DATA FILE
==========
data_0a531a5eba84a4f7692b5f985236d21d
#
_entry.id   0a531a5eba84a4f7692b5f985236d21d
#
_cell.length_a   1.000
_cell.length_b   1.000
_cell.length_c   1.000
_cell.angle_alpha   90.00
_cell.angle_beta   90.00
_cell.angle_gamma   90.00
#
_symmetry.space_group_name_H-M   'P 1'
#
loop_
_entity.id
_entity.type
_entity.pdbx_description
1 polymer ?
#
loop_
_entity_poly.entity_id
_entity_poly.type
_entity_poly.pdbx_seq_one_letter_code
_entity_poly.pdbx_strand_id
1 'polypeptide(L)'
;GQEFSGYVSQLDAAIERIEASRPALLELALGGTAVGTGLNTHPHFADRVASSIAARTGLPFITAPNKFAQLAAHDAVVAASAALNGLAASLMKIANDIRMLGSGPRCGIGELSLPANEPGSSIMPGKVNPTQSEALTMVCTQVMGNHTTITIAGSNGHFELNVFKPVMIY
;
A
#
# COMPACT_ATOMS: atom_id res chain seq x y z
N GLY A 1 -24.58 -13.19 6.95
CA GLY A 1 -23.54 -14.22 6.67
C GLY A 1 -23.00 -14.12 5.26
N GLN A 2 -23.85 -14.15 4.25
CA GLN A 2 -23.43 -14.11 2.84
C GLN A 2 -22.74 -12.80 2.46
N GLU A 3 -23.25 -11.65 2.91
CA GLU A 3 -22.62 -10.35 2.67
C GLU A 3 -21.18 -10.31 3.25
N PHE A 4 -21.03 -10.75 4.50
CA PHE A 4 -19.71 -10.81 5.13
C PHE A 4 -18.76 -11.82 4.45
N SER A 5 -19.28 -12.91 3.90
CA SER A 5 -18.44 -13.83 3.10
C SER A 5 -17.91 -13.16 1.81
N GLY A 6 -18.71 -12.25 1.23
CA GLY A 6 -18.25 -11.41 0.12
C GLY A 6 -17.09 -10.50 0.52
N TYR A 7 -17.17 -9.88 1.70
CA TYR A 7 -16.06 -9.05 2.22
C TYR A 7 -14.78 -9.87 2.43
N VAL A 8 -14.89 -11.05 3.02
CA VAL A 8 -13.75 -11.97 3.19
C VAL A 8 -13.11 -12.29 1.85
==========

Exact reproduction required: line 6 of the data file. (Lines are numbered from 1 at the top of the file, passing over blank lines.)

_cell.length_b   1.000